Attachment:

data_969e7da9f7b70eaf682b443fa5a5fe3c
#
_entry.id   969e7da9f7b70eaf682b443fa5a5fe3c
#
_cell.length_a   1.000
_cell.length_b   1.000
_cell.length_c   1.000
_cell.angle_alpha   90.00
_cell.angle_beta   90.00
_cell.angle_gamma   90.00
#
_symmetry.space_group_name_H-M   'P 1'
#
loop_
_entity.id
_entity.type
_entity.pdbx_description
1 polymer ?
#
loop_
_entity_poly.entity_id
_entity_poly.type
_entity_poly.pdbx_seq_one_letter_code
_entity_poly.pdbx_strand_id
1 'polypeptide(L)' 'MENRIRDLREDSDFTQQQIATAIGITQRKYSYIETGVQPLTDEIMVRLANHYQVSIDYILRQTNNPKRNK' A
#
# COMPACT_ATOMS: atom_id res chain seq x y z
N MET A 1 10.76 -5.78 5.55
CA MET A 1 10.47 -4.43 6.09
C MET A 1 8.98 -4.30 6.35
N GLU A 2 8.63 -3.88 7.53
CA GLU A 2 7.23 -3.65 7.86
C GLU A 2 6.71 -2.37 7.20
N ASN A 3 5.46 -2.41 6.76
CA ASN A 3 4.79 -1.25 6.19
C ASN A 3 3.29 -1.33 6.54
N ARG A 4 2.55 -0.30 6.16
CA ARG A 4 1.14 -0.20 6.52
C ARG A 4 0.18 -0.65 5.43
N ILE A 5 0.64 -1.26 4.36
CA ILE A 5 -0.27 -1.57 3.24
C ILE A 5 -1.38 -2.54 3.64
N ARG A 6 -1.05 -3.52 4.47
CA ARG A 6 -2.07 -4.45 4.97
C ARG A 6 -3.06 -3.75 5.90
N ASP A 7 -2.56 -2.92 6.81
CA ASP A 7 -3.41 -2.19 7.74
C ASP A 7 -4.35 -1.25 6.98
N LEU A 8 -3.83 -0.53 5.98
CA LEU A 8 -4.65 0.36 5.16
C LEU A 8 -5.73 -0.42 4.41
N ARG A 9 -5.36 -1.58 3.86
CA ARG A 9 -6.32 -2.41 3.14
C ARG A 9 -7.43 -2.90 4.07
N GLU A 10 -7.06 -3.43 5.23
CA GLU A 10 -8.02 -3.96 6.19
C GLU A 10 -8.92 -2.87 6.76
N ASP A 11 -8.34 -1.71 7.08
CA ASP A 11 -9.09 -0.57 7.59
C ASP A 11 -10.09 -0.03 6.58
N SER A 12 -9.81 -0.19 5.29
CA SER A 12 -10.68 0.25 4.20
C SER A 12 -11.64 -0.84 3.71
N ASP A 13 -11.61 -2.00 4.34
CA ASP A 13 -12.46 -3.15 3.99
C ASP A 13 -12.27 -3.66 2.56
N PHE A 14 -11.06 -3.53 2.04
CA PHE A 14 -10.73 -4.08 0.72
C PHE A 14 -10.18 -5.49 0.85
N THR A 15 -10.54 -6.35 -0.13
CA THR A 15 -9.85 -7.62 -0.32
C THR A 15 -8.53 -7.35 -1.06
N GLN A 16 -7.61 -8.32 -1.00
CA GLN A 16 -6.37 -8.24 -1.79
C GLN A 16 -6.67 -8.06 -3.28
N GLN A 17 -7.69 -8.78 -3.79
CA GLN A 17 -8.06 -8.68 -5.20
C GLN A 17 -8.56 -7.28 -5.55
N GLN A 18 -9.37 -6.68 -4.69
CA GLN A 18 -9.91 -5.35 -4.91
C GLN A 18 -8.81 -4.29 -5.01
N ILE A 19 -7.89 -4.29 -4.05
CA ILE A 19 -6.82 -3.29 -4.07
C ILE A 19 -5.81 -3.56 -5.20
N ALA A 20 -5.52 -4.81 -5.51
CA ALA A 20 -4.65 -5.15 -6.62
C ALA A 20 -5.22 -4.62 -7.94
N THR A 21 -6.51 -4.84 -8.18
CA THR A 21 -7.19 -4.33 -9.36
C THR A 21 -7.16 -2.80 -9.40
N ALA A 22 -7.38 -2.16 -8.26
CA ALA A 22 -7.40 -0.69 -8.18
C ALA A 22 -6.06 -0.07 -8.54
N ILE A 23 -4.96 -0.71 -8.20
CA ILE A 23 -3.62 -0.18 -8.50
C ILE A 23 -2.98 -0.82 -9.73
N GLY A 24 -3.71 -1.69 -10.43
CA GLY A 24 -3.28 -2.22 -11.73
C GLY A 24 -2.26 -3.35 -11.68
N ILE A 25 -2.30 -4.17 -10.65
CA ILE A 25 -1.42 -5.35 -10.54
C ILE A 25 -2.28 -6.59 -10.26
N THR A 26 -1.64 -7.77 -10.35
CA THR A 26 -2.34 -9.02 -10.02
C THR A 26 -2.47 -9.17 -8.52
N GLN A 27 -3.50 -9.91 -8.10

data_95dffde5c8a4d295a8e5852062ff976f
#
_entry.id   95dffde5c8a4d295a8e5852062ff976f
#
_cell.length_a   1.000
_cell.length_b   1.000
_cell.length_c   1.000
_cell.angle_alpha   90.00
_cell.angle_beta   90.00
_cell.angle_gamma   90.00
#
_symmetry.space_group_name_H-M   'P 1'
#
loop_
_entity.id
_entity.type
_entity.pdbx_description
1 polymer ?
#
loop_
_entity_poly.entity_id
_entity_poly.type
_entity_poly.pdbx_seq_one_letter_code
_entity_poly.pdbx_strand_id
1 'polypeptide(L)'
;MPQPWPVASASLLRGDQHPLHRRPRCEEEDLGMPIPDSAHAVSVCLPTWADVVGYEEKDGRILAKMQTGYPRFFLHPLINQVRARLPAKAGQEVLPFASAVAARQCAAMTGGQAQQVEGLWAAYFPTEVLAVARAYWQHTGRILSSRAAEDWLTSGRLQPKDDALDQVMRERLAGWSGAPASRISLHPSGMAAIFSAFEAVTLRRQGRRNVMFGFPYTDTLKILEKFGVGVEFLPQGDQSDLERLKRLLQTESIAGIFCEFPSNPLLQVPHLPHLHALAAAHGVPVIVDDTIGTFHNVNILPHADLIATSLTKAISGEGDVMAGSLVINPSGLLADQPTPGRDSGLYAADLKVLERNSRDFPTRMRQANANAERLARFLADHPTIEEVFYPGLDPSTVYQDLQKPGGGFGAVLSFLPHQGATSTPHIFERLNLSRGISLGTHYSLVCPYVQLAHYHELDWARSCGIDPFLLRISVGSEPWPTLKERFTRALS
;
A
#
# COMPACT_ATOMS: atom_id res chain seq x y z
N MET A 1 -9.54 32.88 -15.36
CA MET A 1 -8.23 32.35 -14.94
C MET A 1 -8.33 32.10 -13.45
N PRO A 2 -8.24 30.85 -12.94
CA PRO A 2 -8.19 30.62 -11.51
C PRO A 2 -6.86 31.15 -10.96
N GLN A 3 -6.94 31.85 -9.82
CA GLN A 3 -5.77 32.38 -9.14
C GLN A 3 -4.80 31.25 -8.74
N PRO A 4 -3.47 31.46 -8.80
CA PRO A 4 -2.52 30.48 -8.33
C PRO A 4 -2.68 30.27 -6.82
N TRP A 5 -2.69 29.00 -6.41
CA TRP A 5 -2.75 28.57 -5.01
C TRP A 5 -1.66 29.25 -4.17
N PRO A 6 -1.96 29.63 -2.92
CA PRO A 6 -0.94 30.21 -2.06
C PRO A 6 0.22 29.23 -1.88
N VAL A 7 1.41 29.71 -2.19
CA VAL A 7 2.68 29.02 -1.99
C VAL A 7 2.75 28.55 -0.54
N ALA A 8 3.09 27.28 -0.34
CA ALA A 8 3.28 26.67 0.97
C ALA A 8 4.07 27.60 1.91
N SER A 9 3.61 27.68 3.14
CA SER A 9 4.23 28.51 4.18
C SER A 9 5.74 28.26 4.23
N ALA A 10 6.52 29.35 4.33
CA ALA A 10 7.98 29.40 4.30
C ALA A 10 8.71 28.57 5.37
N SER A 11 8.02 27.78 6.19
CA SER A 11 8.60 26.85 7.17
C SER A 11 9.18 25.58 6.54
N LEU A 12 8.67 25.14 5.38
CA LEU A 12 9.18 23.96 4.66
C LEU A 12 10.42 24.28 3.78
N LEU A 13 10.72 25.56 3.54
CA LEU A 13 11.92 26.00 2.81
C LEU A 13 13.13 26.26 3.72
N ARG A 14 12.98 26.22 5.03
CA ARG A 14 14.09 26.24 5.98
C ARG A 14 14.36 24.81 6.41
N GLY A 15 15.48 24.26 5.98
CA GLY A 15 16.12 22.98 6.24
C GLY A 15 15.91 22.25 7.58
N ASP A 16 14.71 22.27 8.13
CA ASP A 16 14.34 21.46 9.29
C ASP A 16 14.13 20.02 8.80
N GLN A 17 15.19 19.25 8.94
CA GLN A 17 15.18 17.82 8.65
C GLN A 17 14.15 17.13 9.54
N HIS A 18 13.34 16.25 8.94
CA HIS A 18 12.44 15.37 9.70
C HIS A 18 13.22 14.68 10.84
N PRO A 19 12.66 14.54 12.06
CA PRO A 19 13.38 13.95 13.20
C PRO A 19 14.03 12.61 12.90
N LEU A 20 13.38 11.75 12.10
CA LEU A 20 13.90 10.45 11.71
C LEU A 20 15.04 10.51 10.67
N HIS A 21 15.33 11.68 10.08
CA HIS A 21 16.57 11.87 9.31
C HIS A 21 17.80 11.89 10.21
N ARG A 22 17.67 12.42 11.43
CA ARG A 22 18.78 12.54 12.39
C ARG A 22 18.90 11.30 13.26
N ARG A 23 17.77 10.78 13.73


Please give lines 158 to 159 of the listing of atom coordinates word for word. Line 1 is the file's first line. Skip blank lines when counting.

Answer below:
N ALA A 8 3.09 27.28 -0.34
CA ALA A 8 3.28 26.67 0.97